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Wayland the smith.

From Myths and Legends of all nations
by Logan Marshall
Age Rating 8 Plus.

Start of Story

King Nidung had one daughter and three sons. The oldest son, Otvin, was away from court, guarding the outposts of the country; the other two sons were still children. One day the two boys came with their bows to the great smith Wayland, asking him to make arrows for them. "Not today," the smith answered. "I have not time; and besides, even though you are the sons of the king, I may not work for you without the wish and consent of your father. If he is willing, you may come again; but you must promise to do exactly as I tell you." "What is that?" one of the boys ventured. "You must," said Wayland, "come on a day when snow has freshly fallen, and you must walk facing backward all the way." The children cared little whether they walked backward or forward, as long as they got their arrows, and so they promised. To their delight next morning they found that snow had fallen. Quickly they set out for the smithy, walking backward all the way. "O Wayland, make us the arrows," they cried. "The king, our father, has said that we might have them." But Wayland had no intention of making the arrows, for the king had treated him unjustly and cruelly, and he saw the opportunity for revenge. With his mighty hammer he struck the two children on the head and killed them. Then he threw their bodies into a cave adjoining the smithy.



When the children did not return the castle messengers were sent out to find them. They inquired at the smithy. "The boys have gone," said Wayland. "I made arrows for them, and no doubt they have gone into the woods to shoot birds." Returning to the castle the messengers saw the footprints in the snow, and since they pointed toward home, decided that the children must have gone back. But they were not there. Then Nidung sent his servants far and wide throughout the country, and when the boys were nowhere to be found, he concluded that they must have been devoured by wild animals. When all the searches were over, Wayland brought forth the bodies of the two children, stripped the bones of flesh, whitened them, and made them into goblets and vessels for the king's table, mounting them with silver and gold. The king was delighted with them, and had them placed upon his board whenever there were guests of honor present. A long time later, Badhild, the king's daughter, while playing with her companions in the garden one day, broke a costly ring that Nidung had given her. She was greatly vexed and feared to tell her father. "Why not take it to Wayland to mend?" suggested one of her trusted maidens. So Badhild gave the trinket to the girl and bade her take it to Wayland. She brought it back with her. "Without the command of the king he will not mend it," she said, "unless the king's daughter herself will come to him."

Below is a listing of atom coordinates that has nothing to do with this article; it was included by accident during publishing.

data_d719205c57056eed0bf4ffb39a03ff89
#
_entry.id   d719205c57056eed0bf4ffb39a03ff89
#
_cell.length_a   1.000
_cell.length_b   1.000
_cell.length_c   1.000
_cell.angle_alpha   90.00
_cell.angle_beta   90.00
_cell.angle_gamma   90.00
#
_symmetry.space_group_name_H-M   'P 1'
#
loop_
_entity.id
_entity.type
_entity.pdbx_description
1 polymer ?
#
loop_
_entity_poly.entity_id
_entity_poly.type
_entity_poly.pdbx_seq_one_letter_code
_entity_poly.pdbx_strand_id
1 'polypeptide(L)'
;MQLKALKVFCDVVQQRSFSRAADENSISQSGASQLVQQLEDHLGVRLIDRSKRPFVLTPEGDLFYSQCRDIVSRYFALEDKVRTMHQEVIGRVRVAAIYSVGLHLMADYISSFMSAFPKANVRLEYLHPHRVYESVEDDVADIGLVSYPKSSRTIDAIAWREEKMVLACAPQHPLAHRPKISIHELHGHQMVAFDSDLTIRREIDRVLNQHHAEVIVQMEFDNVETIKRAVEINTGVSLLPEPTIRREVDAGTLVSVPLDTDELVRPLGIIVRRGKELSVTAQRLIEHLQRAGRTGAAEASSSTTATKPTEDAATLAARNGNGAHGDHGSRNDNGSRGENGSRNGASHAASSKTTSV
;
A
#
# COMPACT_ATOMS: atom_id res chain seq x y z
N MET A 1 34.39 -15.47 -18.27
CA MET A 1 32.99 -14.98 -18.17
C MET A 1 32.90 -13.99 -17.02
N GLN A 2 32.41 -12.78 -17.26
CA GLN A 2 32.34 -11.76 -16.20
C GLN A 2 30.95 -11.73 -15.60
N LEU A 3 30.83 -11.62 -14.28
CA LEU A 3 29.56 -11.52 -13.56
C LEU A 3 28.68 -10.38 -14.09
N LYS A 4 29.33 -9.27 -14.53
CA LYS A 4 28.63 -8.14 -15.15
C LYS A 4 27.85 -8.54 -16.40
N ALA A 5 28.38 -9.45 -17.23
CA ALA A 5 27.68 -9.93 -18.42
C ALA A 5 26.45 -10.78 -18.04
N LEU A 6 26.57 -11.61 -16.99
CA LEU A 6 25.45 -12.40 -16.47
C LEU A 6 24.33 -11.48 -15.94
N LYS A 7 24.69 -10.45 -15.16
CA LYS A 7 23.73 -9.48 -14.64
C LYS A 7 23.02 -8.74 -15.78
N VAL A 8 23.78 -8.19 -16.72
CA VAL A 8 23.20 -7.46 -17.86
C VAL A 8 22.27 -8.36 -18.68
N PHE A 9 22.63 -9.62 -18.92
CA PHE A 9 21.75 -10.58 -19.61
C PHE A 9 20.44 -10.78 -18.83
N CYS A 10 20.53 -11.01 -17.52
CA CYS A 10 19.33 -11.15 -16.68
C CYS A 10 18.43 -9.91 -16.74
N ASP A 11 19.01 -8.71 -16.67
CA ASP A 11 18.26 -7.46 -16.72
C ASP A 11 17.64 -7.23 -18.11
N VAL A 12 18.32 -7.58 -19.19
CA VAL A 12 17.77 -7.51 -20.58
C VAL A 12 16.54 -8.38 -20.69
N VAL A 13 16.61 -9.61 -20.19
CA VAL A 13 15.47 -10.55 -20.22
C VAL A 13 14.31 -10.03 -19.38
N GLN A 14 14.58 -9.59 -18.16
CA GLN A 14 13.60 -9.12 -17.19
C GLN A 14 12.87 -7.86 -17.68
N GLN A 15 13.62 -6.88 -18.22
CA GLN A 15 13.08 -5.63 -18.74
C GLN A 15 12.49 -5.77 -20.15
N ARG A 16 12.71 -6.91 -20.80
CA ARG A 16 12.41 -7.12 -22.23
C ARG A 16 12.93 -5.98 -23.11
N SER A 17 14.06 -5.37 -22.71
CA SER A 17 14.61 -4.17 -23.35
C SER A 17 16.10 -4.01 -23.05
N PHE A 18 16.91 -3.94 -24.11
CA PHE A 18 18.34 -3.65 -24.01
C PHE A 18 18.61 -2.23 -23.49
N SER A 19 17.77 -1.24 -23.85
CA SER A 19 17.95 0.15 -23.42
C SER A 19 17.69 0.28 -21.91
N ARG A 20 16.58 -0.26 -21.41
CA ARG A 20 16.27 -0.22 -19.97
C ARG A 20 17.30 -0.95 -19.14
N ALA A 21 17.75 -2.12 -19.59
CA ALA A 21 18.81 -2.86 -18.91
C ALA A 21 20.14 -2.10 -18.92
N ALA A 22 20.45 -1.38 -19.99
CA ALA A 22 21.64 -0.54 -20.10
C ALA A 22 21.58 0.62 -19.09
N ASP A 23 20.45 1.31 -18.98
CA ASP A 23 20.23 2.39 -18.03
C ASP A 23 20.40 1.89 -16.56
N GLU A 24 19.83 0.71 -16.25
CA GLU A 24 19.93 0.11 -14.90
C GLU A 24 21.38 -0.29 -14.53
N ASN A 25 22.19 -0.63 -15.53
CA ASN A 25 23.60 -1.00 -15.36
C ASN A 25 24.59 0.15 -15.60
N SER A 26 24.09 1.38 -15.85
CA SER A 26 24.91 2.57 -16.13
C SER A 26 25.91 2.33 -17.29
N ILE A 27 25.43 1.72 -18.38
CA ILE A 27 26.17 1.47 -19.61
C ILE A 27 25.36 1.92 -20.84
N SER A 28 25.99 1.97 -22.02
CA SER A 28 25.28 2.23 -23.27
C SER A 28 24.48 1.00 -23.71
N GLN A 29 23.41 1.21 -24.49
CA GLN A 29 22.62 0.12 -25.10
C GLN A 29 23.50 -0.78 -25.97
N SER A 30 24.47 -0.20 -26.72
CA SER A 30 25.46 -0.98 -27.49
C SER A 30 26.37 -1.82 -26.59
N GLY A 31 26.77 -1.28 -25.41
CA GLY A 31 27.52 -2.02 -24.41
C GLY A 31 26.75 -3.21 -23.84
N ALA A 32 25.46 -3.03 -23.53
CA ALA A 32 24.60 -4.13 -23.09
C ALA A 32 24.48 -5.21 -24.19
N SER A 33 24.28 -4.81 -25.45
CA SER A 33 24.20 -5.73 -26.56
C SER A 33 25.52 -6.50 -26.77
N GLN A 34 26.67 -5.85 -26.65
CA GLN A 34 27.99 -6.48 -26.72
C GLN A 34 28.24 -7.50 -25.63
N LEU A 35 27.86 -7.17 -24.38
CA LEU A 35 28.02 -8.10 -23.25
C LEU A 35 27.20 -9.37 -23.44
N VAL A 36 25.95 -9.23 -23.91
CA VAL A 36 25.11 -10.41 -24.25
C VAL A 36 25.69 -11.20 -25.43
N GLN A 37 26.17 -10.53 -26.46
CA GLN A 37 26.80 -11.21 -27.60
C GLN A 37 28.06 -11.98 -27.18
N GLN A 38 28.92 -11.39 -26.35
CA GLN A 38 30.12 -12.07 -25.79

Badhild set out immediately for the smithy. There Wayland substituted for her ring his own, which had the curious magic power of making its wearer fall in love with the smith. The smith slipped the jewel on her finger, gazed into her eyes and said, "This ring you shall keep as well as your own, if you will be my bride." The maiden could not refuse, and so the two were married, agreeing to keep their union a secret. About this time Eigil, the brother of Wayland, came to the court of Nidung. He was a celebrated man and the most skilful master of the bow to be found anywhere in the world. The king welcomed him, and he remained a long time at the court. One day Nidung proposed that, since he was such a skilful bowman, he should try shooting an apple from the head of his own son. Eigil agreed. "You may have only one trial," the king said. So an apple was placed on the head of Eigil's three-year-old son, and Eigil, taking his bow, aimed, and with the first arrow struck the apple in the center, so that it fell from the child's head. "Why did you have three arrows?" the king asked. "Sire," replied Eigil, "I will not lie to you. If I had pierced my son with the first arrow, the other two would have pierced you." The king, strange to say, did not take offense at this speech, but on the contrary showed Eigil still greater favor than he had in the past.



The archer frequently visited his brother Wayland, but Badhild came but seldom to her husband's house. One day the two came together at Wayland's special request. When they were leaving Wayland embraced Badhild and said to her: "You will be the mother of a boy--your child and mine. It may be that I shall go away from here and never see his face; but you must tell him that I have made for him worthy weapons and stowed them in safety in the place where the water enters and the wind goes out (the forge)." The next time Wayland saw Eigil he bade him bring to him all kinds of feathers, large and small. "I wish to make for myself a doublet of feathers," he explained. Then Eigil shot many birds of prey and brought their feathers to Wayland. From them he made a flying shirt, clad in which he looked more like an eagle than a man. Eigil admired the workmanship and Wayland asked him to try it. "How shall I rise, how fly, and how alight?" asked Eigil. "You must rise against the wind, and fly first low and then high, but you must alight with the wind." Eigil did as he was told, and had a good deal of trouble in alighting. Finally he knocked his head with such force on the ground that he lost consciousness. When he came to himself Wayland spoke: "Tell me, brother Eigil, do you like the shirt?" "If it were as easy to alight as it is to fly," was the answer, "I should fly away and you would never see me again."

       


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